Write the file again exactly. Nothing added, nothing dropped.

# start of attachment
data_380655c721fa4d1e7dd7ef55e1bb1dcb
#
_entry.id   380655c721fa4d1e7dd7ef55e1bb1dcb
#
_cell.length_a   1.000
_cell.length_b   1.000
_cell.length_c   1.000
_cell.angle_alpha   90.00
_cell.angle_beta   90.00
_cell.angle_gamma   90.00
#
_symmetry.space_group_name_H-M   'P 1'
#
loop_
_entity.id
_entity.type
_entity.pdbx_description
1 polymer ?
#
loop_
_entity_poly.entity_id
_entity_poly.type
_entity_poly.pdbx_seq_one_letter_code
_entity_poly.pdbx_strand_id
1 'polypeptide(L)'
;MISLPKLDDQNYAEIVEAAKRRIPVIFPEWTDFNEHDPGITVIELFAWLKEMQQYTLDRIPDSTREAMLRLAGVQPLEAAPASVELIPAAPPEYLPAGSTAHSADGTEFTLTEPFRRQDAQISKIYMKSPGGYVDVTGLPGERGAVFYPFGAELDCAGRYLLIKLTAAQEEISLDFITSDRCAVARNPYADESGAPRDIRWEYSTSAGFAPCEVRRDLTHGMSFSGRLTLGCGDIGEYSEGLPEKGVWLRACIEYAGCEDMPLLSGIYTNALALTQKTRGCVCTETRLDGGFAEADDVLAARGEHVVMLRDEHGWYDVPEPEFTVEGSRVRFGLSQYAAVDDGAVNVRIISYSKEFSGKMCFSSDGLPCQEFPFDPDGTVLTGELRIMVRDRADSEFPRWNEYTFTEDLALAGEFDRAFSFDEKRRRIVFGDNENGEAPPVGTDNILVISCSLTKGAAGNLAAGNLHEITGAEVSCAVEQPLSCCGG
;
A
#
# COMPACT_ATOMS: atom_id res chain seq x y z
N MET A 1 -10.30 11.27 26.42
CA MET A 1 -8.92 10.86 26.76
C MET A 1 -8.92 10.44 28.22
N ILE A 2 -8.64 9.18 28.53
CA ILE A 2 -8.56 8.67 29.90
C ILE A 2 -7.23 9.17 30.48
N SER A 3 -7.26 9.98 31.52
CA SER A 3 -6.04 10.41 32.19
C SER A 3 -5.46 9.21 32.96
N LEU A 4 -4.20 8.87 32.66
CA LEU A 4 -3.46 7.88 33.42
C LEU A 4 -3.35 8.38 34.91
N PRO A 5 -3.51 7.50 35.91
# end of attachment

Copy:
data_380655c721fa4d1e7dd7ef55e1bb1dcb
#
_entry.id   380655c721fa4d1e7dd7ef55e1bb1dcb
#
_cell.length_a   1.000
_cell.length_b   1.000
_cell.length_c   1.000
_cell.angle_alpha   90.00
_cell.angle_beta   90.00
_cell.angle_gamma   90.00
#
_symmetry.space_group_name_H-M   'P 1'
#
loop_
_entity.id
_entity.type
_entity.pdbx_description
1 polymer ?
#
loop_
_entity_poly.entity_id
_entity_poly.type
_entity_poly.pdbx_seq_one_letter_code
_entity_poly.pdbx_strand_id
1 'polypeptide(L)'
;MISLPKLDDQNYAEIVEAAKRRIPVIFPEWTDFNEHDPGITVIELFAWLKEMQQYTLDRIPDSTREAMLRLAGVQPLEAAPASVELIPAAPPEYLPAGSTAHSADGTEFTLTEPFRRQDAQISKIYMKSPGGYVDVTGLPGERGAVFYPFGAELDCAGRYLLIKLTAAQEEISLDFITSDRCAVARNPYADESGAPRDIRWEYSTSAGFAPCEVRRDLTHGMSFSGRLTLGCGDIGEYSEGLPEKGVWLRACIEYAGCEDMPLLSGIYTNALALTQKTRGCVCTETRLDGGFAEADDVLAARGEHVVMLRDEHGWYDVPEPEFTVEGSRVRFGLSQYAAVDDGAVNVRIISYSKEFSGKMCFSSDGLPCQEFPFDPDGTVLTGELRIMVRDRADSEFPRWNEYTFTEDLALAGEFDRAFSFDEKRRRIVFGDNENGEAPPVGTDNILVISCSLTKGAAGNLAAGNLHEITGAEVSCAVEQPLSCCGG
;
A
#
# COMPACT_ATOMS: atom_id res chain seq x y z
N MET A 1 -10.30 11.27 26.42
CA MET A 1 -8.92 10.86 26.76
C MET A 1 -8.92 10.44 28.22
N ILE A 2 -8.64 9.18 28.53
CA ILE A 2 -8.56 8.67 29.90
C ILE A 2 -7.23 9.17 30.48
N SER A 3 -7.26 9.98 31.52
CA SER A 3 -6.04 10.41 32.19
C SER A 3 -5.46 9.21 32.96
N LEU A 4 -4.20 8.87 32.66
CA LEU A 4 -3.46 7.88 33.42
C LEU A 4 -3.35 8.38 34.91
N PRO A 5 -3.51 7.50 35.91